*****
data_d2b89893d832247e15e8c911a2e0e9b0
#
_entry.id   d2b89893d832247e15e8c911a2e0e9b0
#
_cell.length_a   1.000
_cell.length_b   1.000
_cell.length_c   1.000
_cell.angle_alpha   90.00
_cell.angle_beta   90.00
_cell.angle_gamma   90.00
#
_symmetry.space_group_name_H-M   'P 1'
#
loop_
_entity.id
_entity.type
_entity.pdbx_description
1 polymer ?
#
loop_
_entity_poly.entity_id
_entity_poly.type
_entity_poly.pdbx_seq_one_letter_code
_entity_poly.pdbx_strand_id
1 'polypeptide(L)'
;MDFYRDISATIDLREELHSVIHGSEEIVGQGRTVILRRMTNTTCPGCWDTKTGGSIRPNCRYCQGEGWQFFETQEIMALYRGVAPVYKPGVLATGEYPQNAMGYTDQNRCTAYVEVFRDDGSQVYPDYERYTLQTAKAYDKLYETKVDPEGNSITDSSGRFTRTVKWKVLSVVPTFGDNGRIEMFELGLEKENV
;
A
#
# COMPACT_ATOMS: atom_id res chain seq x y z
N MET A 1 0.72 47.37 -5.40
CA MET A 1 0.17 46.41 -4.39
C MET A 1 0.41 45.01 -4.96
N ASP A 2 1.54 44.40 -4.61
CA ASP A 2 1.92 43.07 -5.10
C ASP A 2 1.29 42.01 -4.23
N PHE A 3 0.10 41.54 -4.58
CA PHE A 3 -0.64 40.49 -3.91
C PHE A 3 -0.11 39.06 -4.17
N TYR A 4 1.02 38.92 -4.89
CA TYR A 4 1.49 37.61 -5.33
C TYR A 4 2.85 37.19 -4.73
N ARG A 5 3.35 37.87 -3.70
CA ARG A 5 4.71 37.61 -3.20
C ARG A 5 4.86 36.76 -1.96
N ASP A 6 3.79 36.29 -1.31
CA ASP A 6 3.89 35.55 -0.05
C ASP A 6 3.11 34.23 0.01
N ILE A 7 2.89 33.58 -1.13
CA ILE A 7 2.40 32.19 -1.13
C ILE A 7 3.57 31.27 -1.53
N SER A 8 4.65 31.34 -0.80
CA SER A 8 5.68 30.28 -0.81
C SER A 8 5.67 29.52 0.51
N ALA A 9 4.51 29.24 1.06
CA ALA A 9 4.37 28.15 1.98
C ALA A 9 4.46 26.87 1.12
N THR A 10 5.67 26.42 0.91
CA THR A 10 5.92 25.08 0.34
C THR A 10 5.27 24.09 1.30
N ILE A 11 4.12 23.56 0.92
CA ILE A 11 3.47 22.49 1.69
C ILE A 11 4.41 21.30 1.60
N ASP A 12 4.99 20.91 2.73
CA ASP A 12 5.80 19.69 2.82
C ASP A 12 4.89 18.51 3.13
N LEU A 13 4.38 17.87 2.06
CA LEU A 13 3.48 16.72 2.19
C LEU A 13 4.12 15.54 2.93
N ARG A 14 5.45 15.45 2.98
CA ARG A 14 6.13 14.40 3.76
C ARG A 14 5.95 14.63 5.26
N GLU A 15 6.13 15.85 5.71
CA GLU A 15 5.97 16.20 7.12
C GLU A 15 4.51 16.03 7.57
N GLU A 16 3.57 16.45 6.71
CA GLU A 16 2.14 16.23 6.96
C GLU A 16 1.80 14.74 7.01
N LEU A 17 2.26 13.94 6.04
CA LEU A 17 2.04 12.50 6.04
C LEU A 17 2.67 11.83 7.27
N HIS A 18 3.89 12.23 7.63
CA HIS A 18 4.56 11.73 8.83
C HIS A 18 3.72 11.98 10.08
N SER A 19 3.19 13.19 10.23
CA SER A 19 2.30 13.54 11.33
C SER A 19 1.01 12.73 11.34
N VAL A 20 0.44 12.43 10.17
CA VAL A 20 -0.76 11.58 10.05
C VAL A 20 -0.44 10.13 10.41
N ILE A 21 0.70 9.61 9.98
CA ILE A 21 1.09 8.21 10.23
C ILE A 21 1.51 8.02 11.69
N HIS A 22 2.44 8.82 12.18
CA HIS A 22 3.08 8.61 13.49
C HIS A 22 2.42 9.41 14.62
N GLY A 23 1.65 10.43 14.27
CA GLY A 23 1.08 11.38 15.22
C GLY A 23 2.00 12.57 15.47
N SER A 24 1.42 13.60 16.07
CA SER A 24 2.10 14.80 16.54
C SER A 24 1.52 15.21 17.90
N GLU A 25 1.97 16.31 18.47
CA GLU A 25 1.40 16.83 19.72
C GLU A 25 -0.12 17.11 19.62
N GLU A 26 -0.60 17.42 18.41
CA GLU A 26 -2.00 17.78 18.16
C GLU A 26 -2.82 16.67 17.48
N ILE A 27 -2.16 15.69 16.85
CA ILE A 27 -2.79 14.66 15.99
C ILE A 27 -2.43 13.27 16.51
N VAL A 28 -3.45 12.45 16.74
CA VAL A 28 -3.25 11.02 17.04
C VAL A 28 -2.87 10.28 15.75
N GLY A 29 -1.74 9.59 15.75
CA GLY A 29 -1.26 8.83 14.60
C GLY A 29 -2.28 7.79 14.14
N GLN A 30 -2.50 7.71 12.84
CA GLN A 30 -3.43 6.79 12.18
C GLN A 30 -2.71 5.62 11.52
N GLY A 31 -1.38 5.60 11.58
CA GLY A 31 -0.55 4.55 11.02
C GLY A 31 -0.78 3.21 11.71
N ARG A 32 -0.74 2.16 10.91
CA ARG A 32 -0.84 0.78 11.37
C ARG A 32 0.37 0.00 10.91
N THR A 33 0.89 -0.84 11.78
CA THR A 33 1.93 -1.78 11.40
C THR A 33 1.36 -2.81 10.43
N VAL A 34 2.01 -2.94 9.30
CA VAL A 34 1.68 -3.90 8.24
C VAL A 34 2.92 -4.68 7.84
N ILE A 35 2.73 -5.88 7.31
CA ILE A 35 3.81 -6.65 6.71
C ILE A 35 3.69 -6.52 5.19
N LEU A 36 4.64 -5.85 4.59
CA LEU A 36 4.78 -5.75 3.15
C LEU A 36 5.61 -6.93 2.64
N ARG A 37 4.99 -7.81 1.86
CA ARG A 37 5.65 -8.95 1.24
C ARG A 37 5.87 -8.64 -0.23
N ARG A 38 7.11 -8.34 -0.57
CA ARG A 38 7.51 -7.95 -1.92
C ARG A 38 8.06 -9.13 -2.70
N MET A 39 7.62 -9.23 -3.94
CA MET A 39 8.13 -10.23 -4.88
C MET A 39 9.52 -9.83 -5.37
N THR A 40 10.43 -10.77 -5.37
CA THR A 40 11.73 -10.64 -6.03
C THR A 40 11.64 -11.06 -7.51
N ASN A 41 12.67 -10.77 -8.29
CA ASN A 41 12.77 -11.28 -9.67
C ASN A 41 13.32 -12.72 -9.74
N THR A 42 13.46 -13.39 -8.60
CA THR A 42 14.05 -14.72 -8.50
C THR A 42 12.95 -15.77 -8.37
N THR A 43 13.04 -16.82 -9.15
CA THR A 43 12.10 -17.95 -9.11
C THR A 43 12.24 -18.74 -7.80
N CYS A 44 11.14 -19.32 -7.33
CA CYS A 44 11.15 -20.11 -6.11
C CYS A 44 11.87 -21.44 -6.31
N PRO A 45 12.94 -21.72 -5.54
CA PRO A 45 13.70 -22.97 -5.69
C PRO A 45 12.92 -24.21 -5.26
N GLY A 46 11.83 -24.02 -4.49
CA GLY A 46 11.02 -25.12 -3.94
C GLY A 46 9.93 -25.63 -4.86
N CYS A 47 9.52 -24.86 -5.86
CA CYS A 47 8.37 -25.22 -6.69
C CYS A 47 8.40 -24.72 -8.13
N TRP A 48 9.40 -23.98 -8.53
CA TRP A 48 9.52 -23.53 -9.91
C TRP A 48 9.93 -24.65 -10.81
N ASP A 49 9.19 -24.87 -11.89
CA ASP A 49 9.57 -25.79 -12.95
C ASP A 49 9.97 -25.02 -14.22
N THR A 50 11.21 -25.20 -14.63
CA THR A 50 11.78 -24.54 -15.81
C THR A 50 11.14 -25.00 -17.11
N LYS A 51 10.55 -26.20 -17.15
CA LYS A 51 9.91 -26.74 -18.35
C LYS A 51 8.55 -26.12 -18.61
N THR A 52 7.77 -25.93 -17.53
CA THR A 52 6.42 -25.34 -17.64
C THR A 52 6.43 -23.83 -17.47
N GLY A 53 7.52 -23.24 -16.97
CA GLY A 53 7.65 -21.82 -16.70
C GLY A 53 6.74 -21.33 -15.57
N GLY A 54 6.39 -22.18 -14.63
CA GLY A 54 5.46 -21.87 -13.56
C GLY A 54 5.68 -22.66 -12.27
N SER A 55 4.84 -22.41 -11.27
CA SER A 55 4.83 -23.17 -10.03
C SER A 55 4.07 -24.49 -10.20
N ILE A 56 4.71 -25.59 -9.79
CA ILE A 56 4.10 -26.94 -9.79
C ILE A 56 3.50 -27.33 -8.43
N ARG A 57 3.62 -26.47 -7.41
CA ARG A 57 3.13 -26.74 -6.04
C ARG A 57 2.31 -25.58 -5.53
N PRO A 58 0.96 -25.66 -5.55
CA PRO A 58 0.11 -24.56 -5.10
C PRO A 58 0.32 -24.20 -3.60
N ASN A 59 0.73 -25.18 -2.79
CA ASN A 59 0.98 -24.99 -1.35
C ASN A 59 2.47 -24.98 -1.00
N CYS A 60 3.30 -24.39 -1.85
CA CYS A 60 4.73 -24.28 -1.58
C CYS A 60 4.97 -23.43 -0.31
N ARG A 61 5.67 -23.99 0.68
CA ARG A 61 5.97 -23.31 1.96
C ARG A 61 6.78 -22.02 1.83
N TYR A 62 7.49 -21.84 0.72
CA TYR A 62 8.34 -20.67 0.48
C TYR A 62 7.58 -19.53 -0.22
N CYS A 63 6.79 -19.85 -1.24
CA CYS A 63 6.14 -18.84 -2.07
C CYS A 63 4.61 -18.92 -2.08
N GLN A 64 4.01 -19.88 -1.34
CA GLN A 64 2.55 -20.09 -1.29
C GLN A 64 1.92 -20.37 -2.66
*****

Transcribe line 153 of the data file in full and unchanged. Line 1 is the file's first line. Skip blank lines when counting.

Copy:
C ASN A 41 13.32 -12.72 -9.74